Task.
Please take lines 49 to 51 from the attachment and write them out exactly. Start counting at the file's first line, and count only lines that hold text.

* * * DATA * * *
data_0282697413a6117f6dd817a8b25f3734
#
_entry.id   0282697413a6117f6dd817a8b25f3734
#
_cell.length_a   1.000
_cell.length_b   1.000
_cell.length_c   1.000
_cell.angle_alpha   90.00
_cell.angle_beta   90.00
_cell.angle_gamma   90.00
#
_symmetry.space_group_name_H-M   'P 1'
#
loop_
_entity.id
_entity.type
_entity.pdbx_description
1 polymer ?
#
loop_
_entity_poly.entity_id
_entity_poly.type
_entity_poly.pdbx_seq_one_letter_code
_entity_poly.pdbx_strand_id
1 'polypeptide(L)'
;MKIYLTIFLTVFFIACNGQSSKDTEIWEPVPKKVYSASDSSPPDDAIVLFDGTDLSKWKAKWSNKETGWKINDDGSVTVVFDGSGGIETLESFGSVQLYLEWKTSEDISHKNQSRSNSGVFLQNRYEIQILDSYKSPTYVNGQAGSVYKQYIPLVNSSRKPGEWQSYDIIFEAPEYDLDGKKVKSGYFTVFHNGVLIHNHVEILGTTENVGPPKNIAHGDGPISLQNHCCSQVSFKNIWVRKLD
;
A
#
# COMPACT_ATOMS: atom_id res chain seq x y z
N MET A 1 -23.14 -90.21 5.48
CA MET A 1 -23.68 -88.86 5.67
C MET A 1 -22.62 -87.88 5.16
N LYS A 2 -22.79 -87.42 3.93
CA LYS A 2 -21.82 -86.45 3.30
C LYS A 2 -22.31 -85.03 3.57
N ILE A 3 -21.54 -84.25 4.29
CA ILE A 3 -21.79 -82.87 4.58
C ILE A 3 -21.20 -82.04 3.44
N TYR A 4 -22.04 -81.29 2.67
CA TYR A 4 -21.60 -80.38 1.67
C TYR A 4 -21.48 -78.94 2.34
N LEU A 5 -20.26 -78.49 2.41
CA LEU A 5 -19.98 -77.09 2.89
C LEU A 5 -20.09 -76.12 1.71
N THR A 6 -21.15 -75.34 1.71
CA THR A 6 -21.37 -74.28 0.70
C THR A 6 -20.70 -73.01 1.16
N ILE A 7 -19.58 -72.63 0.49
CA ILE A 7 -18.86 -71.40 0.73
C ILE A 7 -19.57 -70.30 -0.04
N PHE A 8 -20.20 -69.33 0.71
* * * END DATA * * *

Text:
N ILE A 7 -19.58 -72.63 0.49
CA ILE A 7 -18.86 -71.40 0.73
C ILE A 7 -19.57 -70.30 -0.04